Editorial: Platelets as immune cells in physiology and immunopathology
- 1EA3064, University of Lyon Saint-Etienne, Saint-Etienne, France
- 2Institut National de la Transfusion Sanguine (INTS), Paris, France
Blood platelets are essential for the earliest stages of coagulation, namely, primary hemostasis. They adhere to damaged vessel endothelium, stick to each other (aggregate), and form clots; this prevents bleeding. For most physicians, those attributes of platelets are exactly what they learned in medical school years ago, and this basic knowledge seems quite enough to allow a valid therapeutic strategy when numbers or hemostatic functions of platelets are aberrant. In some cases, this consists in prescribing anti-platelet drugs (aspirin or more sophisticated drugs) to prevent overly active clotting in cardiovascular and metabolic dysfunctions. In other instances, this consists in prescribing platelet transfusions when the platelet count is dangerously low (or – in exceptional occasions – when platelets are dysfunctional). It could be as simple as that, but in fact, it is often not, because platelets are more versatile than initially thought (or expected) and some modification is needed in many cases (1). To cite only one example, anti-viral treatment of HIV infection causes atheroma and platelet deposition, emphasizing the recently recognized inflammatory function of platelets (2, 3); anti-platelet therapy seems a likely approach, but this is not current practice yet.
Thus, let us imagine that a scientific magazine writer decides to contribute a paper emphasizing novel advances in platelet research; the journal’s instructions are: no more than four key points, a concise style, and only issues that can be understood by a large community; and – icing on the cake – a translation into today’s or tomorrow’s therapeutics. What would he/she insist on?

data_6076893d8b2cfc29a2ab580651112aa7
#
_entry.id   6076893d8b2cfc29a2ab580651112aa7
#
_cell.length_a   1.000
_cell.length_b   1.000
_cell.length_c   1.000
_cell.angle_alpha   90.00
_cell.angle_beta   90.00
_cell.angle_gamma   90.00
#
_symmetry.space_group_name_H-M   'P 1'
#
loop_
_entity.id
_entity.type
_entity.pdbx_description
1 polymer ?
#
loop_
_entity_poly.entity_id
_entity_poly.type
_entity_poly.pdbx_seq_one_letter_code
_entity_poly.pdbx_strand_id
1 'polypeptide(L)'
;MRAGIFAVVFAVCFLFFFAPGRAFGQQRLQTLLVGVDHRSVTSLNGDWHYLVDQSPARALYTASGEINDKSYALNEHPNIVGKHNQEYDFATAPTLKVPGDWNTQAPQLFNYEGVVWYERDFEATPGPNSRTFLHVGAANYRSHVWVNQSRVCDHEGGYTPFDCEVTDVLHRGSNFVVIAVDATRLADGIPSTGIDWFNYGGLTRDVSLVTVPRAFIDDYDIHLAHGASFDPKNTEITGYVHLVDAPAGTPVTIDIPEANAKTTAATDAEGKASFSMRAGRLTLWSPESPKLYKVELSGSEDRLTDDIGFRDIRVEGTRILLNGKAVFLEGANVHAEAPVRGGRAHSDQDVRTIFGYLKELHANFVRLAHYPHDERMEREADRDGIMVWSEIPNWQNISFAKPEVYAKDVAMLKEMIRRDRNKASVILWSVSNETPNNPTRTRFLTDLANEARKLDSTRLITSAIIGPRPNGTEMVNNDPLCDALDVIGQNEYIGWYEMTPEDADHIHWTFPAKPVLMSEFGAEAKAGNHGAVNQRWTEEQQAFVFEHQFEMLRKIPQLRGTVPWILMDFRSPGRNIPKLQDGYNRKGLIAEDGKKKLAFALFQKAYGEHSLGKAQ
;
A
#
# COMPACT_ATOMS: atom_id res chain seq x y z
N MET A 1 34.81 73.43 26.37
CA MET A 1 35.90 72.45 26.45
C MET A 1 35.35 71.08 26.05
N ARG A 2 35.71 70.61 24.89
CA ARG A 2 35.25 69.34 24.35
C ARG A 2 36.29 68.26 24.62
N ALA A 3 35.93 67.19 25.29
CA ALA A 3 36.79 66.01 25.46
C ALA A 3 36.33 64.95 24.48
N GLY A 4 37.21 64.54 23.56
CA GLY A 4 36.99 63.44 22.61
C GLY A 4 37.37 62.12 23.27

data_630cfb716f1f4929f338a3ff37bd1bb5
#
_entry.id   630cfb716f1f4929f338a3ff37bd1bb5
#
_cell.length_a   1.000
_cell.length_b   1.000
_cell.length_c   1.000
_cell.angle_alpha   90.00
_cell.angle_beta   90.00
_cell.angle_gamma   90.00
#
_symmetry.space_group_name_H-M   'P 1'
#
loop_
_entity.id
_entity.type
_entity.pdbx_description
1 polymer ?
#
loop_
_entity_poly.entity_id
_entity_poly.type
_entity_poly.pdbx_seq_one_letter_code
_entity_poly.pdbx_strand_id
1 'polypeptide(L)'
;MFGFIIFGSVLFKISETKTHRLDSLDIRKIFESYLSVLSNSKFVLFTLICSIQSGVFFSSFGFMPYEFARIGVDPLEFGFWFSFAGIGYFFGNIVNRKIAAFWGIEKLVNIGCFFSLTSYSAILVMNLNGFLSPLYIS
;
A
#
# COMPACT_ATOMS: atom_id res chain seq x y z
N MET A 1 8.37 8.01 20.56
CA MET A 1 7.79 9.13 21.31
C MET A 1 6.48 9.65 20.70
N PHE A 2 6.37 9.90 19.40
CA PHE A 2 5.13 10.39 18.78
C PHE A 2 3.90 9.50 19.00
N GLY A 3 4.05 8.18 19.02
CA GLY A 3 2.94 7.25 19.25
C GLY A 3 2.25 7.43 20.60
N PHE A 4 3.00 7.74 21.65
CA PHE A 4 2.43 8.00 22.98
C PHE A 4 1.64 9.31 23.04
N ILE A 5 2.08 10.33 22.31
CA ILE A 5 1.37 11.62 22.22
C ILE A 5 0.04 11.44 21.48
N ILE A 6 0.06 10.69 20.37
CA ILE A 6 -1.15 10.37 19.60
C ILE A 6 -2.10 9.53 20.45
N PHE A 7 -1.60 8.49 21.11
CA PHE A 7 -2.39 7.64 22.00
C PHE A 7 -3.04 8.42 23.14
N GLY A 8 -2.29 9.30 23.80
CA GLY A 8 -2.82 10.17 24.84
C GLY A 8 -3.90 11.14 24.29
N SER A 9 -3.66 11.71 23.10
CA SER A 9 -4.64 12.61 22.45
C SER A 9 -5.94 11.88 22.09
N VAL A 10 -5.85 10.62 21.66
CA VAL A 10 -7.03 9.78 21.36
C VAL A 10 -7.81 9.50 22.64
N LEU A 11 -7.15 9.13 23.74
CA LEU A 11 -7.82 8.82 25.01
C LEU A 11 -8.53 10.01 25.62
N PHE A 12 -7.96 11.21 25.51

The proposed four points, which in our opinion, are either really new or newly rediscovered (after having been buried for decades and perhaps completely forgotten) would be:
– Despite platelets have been suspected to be inflammatory cells as soon as in the early 70s’, this opinion either has been ignored or faded (6). Platelets indeed participate in innate immunity and they can influence adaptive immunity (7–9); they are “licensed” as highly potent pro-inflammatory cells (10).
– Platelets have a remarkable ability to sense and bind microbial agents, in particular, pathogenic viruses, and foremost bacteria (11, 12); interestingly enough, this property has been recognized in the early 70s’ (13) but not exploited since recently (14).
– Platelets have more than one cell partner (the endothelial cell) as they intimately interact with the leukocyte, not only at different phases of the clot formation but also in tissue pathology (15, 16); this is also an issue, which is rediscovered after having been under-acknowledged according to its importance (17).